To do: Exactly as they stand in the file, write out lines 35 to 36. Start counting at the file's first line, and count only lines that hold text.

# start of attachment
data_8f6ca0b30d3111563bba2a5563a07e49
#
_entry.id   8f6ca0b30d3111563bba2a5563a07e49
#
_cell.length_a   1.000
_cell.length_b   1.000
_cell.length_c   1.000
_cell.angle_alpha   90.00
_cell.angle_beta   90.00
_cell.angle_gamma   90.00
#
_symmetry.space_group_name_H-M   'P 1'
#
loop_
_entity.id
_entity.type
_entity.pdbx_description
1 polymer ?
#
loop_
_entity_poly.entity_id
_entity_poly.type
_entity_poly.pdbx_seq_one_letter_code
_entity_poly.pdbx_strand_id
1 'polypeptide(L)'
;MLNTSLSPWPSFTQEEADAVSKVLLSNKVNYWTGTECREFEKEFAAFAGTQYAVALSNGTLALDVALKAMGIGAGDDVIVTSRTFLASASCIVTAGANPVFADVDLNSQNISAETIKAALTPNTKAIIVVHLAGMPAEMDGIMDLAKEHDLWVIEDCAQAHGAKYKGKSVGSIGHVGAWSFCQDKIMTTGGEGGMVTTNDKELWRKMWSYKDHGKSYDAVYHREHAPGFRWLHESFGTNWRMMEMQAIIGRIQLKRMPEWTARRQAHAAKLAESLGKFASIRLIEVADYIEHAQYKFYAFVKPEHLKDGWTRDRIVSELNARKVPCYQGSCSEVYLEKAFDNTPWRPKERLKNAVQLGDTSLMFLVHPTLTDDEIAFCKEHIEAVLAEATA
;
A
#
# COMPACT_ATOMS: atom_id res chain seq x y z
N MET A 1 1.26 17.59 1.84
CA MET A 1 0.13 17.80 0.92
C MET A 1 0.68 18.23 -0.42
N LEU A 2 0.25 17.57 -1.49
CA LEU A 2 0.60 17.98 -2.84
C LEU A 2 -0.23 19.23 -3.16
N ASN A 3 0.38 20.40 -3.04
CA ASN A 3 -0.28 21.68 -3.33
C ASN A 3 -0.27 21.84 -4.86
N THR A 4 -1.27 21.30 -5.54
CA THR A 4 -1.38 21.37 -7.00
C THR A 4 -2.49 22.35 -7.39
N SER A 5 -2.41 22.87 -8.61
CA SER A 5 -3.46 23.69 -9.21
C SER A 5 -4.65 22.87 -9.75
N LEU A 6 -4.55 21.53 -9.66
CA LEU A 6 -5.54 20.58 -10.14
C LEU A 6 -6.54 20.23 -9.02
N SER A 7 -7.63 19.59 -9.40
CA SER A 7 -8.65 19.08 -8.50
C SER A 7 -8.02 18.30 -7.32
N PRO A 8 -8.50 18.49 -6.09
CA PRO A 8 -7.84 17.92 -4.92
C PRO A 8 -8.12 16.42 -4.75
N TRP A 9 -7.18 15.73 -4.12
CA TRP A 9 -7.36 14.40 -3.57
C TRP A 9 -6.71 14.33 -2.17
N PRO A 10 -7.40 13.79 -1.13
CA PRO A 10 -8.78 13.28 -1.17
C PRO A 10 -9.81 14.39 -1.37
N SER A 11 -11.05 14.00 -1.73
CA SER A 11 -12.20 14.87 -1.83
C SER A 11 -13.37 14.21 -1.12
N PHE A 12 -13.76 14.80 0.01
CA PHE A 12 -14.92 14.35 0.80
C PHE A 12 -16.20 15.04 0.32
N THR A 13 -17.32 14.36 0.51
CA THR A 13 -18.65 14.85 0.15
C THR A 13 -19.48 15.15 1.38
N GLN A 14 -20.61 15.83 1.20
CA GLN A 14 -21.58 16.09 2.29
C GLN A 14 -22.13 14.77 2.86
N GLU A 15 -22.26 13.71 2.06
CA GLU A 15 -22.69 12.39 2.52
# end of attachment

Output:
CA LEU A 2 0.60 17.98 -2.84
C LEU A 2 -0.23 19.23 -3.16